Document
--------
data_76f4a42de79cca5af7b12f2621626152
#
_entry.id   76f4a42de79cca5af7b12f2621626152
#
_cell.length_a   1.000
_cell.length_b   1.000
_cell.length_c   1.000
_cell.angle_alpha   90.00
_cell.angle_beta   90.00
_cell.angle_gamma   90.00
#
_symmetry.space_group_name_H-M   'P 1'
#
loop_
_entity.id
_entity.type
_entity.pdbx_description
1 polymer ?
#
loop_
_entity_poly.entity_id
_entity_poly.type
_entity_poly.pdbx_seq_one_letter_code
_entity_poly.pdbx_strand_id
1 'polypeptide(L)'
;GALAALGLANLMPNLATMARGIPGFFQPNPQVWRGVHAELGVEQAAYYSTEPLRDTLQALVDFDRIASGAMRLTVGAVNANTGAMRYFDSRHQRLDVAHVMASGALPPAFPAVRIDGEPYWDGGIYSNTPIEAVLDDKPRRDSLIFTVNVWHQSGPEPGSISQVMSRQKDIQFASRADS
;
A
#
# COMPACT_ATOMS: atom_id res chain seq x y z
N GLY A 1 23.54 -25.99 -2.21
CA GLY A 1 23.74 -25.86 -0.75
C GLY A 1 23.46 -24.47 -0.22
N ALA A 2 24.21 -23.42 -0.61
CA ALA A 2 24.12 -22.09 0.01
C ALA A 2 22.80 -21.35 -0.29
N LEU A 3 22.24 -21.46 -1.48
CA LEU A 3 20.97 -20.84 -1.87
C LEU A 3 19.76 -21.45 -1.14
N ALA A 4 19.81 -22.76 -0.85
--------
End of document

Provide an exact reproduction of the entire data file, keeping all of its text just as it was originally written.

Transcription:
data_76f4a42de79cca5af7b12f2621626152
#
_entry.id   76f4a42de79cca5af7b12f2621626152
#
_cell.length_a   1.000
_cell.length_b   1.000
_cell.length_c   1.000
_cell.angle_alpha   90.00
_cell.angle_beta   90.00
_cell.angle_gamma   90.00
#
_symmetry.space_group_name_H-M   'P 1'
#
loop_
_entity.id
_entity.type
_entity.pdbx_description
1 polymer ?
#
loop_
_entity_poly.entity_id
_entity_poly.type
_entity_poly.pdbx_seq_one_letter_code
_entity_poly.pdbx_strand_id
1 'polypeptide(L)'
;GALAALGLANLMPNLATMARGIPGFFQPNPQVWRGVHAELGVEQAAYYSTEPLRDTLQALVDFDRIASGAMRLTVGAVNANTGAMRYFDSRHQRLDVAHVMASGALPPAFPAVRIDGEPYWDGGIYSNTPIEAVLDDKPRRDSLIFTVNVWHQSGPEPGSISQVMSRQKDIQFASRADS
;
A
#
# COMPACT_ATOMS: atom_id res chain seq x y z
N GLY A 1 23.54 -25.99 -2.21
CA GLY A 1 23.74 -25.86 -0.75
C GLY A 1 23.46 -24.47 -0.22
N ALA A 2 24.21 -23.42 -0.61
CA ALA A 2 24.12 -22.09 0.01
C ALA A 2 22.80 -21.35 -0.29
N LEU A 3 22.24 -21.46 -1.48
CA LEU A 3 20.97 -20.84 -1.87
C LEU A 3 19.76 -21.45 -1.14
N ALA A 4 19.81 -22.76 -0.85